Microsoft: Update Tool “Breaking Phones”, Has Been Pulled

The ChevronWP7.updater tool that was released recently by Chris Walsh was said, by Microsoft, to possibly disable the phones ability to download and install future Windows Phone updates. The updater was pulled shortly after and since then, we have been waiting on an official word from Microsoft or Walsh and today, Walsh posted to his blog the following:

Do not use my tool to update your phone.

On Monday, I released a homebrew utility that attempted to install unreleased updates to Windows Phone devices. The tool successfully passed my own tests involving multiple update scenarios.

I was later informed by Microsoft that there were several problems with my tool and the manner in which it changes phones.

Despite the fact that all outward signs indicate the phone has been updated to build 7390, Microsoft tells me otherwise. Part of the problem, the company says, is that I incorrectly used an undocumented API to deliver updates.

Most problematic, Microsoft tells me that updating in this manner will place devices in a “non-serviceable state”. In its blog post describing the situation, Microsoft instead says devices updated in this manner “may” no longer receive updates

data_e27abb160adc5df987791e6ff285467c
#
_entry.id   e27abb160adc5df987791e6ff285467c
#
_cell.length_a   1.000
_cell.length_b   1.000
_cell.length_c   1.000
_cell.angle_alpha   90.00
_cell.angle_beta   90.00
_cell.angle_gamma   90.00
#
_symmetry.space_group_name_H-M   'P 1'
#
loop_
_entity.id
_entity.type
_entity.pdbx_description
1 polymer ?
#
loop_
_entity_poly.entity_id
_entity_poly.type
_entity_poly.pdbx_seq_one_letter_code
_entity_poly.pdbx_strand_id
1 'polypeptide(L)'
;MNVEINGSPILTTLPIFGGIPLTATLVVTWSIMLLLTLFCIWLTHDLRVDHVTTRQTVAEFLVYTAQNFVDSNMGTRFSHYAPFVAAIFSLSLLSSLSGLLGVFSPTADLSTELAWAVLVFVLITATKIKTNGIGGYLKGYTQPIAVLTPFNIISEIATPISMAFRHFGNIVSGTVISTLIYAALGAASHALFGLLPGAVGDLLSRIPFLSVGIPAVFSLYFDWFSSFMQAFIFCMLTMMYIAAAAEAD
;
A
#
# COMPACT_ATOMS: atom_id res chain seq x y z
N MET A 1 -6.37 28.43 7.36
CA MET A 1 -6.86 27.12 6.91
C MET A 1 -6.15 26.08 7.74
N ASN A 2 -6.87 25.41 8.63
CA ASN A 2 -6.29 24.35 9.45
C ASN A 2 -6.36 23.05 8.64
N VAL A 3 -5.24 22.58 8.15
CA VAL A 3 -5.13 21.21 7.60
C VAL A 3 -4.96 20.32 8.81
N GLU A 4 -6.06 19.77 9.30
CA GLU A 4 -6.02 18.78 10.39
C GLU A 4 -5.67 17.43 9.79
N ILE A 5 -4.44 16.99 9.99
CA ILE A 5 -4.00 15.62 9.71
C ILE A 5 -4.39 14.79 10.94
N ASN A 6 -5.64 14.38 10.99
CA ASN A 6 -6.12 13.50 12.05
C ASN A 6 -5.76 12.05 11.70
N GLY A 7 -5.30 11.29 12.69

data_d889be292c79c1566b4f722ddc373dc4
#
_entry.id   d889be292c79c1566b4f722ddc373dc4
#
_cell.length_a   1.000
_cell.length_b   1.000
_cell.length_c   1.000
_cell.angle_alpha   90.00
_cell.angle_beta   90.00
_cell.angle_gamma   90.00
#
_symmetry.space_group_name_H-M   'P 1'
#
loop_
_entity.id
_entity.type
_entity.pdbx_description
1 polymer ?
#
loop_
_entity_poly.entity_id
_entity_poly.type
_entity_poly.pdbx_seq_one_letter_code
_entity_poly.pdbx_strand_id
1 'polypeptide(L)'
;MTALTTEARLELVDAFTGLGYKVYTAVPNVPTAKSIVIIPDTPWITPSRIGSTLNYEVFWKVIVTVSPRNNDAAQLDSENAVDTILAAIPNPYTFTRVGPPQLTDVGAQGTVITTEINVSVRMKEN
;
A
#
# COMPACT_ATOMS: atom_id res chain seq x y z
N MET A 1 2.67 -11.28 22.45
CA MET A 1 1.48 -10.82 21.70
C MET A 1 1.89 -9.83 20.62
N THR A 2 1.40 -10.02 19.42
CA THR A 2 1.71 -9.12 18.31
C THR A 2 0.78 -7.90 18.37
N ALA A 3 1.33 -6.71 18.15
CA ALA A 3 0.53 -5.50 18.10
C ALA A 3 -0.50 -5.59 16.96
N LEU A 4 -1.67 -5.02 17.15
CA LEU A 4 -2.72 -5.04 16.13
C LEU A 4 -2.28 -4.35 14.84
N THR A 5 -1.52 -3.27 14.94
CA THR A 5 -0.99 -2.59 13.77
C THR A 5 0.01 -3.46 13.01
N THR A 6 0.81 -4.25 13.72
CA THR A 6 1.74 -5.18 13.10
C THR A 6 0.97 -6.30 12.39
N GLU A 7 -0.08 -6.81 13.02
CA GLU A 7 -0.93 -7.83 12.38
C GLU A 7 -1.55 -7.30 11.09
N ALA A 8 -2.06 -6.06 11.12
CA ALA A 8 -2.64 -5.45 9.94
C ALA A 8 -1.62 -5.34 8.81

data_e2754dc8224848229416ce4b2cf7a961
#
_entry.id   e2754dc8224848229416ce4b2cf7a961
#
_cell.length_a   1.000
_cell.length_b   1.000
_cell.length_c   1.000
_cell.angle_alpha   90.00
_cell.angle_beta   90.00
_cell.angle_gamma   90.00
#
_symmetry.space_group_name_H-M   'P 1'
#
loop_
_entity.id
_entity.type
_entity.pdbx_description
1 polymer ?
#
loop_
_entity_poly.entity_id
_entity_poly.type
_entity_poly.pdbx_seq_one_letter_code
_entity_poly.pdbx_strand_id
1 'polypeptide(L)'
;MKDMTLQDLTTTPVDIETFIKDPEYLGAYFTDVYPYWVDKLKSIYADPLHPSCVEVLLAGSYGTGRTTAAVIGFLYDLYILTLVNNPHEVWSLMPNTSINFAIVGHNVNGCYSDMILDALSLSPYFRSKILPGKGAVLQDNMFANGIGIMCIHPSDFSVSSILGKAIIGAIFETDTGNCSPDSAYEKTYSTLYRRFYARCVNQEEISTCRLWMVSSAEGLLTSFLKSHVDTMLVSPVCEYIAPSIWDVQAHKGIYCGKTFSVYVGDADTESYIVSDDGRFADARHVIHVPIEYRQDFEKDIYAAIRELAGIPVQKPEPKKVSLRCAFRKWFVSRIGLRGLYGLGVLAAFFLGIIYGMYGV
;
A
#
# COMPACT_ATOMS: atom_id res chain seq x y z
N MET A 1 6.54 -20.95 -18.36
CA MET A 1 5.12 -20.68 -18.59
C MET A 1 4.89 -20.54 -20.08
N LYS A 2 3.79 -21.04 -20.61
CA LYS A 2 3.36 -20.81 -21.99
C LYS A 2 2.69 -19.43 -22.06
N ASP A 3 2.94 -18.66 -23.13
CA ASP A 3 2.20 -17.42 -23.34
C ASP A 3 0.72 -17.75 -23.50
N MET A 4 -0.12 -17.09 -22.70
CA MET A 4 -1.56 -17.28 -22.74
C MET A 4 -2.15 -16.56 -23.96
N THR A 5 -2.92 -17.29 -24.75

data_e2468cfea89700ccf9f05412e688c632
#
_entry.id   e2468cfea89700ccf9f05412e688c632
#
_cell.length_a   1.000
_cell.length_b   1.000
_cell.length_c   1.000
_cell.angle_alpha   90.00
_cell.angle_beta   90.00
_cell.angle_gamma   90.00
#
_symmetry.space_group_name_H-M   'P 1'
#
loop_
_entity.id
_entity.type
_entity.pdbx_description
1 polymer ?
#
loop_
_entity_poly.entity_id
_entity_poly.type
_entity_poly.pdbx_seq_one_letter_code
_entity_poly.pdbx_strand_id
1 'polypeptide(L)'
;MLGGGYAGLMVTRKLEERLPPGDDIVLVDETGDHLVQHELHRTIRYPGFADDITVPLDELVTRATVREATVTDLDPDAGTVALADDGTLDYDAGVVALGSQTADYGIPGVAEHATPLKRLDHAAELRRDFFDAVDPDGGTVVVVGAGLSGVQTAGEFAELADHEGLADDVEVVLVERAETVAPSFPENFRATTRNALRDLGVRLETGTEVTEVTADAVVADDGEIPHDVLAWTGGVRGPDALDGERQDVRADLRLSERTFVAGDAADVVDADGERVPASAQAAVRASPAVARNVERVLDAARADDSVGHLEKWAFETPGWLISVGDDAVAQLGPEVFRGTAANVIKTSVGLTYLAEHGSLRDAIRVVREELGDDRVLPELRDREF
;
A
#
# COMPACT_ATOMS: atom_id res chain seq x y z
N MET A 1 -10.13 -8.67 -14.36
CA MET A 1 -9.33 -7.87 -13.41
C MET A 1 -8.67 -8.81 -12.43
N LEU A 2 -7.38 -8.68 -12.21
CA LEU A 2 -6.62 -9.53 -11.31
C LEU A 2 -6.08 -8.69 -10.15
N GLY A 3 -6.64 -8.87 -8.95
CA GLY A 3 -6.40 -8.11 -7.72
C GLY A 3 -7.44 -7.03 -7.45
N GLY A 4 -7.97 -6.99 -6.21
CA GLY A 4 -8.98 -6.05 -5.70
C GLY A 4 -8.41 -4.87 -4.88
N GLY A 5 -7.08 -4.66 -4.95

Because the tool is, in Microsoft”s words, “breaking phones”, I have taken it offline at their request.

While the number of users impacted by this utility is small, I would at least like to communicate that I”m sorry if this tool causes any issues down the road. In a follow-up post, I’ll detail what your next steps should be as official support isn’t an option at this time.

Being one of the users who did use the Chevron updater, I have no harsh words for the homebrew developer because I made the choice to use the tool knowing full well what might happen and also because I now have NoDo which, as far as we know, may have never come if it’s up to At&t to finish up their testing. Had Microsoft and the carriers been a little more forthcoming and quicker regarding the update process, this probably would have never needed to happen.

Source: My Coding Adventures

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